In this book the word mimesis is used in both senses of representation and imitation: In the case of Tragedy and Comedy and in Homer (through his use of Direct Speech) mimesis essentially implies representation. Both representation and imitation are implied in fine arts like painting. Applying his theory of forms, Socrates shows that all products of imitative art are but a third remove from the truth i.e., the essential nature of a thing. If a painter paints a bed it is only a copy of a copy. First, there is a form of the bed created by god, then its imitation created by the carpenter, and finally it’s copying by the painter and that too of only a particular aspect (for the painter cannot fully imitate the carpenter). The painter, therefore, is inferior to even the craftsman for he only creates appearances. Plato further remarks that a fine art such as painting is like producing reflections of objects in a mirror. The Republic, in effect, attacks realism in the art which believes that a work of art is an image of likeness of some original, or holds a mirror up to nature.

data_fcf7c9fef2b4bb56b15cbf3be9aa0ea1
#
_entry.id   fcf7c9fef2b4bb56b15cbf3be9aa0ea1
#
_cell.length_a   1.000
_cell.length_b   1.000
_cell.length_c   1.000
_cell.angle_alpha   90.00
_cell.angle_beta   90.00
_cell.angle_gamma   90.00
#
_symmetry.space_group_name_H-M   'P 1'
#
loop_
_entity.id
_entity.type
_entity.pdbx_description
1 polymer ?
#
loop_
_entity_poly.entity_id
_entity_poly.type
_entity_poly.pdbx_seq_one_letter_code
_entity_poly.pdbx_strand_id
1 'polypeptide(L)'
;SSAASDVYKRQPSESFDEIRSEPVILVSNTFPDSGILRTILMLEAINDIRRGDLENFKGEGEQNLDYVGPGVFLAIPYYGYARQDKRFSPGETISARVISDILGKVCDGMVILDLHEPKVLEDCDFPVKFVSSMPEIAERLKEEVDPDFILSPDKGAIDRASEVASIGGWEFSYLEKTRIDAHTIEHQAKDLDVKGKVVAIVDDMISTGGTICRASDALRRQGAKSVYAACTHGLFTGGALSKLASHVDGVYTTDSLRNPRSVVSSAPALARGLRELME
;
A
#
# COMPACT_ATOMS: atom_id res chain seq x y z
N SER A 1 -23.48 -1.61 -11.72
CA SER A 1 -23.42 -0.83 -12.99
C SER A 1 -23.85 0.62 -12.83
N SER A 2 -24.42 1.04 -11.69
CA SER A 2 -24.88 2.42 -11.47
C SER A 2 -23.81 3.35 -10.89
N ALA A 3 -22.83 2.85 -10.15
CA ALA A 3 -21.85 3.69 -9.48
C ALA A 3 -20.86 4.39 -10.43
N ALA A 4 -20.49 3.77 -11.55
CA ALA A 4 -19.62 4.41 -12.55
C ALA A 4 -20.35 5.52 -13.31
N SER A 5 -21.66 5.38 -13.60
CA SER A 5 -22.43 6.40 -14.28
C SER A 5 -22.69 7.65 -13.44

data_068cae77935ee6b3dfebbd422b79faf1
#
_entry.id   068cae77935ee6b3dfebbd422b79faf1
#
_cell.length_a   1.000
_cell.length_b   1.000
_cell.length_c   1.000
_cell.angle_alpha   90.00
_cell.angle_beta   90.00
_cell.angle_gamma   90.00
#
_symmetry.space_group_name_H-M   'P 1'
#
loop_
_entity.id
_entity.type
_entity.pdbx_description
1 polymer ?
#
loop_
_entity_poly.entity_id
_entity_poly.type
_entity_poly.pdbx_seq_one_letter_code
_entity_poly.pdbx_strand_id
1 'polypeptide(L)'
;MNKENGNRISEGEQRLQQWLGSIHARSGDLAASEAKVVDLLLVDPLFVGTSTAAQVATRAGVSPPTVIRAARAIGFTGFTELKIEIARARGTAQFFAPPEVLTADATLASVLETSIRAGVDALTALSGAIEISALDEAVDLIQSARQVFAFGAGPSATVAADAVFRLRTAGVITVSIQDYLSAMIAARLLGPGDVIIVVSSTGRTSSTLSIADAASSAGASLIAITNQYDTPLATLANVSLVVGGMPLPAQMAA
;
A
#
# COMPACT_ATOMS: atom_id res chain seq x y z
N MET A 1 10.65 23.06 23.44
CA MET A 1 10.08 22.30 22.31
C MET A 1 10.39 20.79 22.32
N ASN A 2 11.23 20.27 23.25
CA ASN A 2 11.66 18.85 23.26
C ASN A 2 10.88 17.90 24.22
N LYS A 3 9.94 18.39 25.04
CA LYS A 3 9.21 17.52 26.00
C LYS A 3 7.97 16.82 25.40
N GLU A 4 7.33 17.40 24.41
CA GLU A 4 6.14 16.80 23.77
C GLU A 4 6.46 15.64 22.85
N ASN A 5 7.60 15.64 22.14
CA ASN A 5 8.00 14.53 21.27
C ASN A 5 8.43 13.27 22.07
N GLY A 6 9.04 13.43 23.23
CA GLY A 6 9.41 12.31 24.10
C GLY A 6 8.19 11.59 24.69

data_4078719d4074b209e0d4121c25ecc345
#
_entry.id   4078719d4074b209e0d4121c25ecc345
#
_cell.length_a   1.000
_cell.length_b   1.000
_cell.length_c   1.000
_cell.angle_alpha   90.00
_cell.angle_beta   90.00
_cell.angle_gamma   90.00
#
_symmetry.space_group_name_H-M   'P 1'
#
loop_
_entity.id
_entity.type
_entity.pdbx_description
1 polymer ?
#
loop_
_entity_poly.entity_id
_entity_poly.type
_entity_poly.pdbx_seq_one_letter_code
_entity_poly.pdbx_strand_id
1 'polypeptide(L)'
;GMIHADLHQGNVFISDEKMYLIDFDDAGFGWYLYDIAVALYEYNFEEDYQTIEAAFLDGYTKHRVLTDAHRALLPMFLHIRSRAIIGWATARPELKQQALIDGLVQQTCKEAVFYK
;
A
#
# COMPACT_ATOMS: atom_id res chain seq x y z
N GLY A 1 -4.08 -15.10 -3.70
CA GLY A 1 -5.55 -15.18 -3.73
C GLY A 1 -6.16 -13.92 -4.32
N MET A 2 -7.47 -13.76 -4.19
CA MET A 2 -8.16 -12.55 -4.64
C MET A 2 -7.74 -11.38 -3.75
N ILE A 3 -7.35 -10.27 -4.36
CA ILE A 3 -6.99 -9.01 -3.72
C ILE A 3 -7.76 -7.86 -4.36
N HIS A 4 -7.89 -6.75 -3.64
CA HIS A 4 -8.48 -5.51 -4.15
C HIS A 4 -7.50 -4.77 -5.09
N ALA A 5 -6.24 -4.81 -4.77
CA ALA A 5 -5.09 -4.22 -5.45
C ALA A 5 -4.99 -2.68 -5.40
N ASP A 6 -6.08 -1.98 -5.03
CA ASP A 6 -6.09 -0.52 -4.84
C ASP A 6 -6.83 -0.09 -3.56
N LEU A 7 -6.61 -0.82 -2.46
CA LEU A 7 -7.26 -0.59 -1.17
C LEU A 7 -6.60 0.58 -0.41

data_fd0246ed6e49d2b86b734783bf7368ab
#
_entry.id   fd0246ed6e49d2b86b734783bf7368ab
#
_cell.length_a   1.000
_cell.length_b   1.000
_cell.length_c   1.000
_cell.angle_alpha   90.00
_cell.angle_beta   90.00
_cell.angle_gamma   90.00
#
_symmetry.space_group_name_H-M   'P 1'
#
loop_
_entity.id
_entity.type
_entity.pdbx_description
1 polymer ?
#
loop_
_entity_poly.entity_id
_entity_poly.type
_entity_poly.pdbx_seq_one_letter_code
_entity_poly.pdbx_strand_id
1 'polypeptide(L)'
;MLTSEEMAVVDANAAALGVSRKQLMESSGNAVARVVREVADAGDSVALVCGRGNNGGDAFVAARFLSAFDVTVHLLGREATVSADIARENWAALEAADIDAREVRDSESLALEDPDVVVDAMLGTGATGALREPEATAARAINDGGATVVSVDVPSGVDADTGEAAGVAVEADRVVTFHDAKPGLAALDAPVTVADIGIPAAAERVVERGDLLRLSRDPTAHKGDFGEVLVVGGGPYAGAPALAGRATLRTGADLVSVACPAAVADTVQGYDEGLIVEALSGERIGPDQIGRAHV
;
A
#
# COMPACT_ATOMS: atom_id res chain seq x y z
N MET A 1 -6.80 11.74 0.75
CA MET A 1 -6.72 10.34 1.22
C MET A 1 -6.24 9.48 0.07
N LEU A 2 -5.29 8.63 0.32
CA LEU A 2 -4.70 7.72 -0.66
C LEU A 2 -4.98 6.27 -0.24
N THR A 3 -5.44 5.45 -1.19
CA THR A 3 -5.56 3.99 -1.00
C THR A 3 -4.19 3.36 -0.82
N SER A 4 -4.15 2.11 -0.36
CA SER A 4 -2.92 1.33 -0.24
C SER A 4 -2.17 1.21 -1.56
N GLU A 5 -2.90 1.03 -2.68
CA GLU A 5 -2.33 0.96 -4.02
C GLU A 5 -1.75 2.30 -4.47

An easy way to accomplish this feat might be quickly and easily accomplished, none quicker than that of turning a mirror round and round – you would soon enough make the sun and the heavens, and the earth and yourself, and other animals and plants, and furniture and all the other things of which we were just now speaking, in the mirror. (Book X)


Implications for Poetry:

The implications of most art being imitative are far deeper for poetry than for other arts. Plato attacks poetry not only for being the third remove from the truth but also on psychological grounds. Drama represents characters in all kinds of actions, pleasant and unpleasant, and in all kinds of emotions indiscriminately. It shows them succumbing to grief and anguish whereas in real life men might like to face up to their misfortunes: the imitative poet is a maker of images, far distant from the truth.
The element of ‘being distant from truth’ leads Plato to contest the value of poetry as the true source of knowledge. Poets for the Greeks were infallible guides. But Plato says that they do not possess the knowledge, which alone is infallible. He, therefore, refuses to accept the social and educative value of poetry. The full implication of Plato’s theory of art is imitation: artists indulge in uncritical copying of an object and are quite uncritically affected emotionally by it. Hence artists especially poets (by far the most influential of artists) stand banished from Plato’s envisioned Ideal State.

Theory of Art
Plato’s views on art must have been shocking to his contemporaries and more than two thousand years later the modern mind can only consider him to be perverse when he condemns the greatest artists that Greece has ever produced – and the list includes immortal names like Sophocles and Homer.

A summary of Plato’s arguments in Book X.

 All art is a representation of imitation (mimesis) of an original, that is the form as defined in the theory of Forms.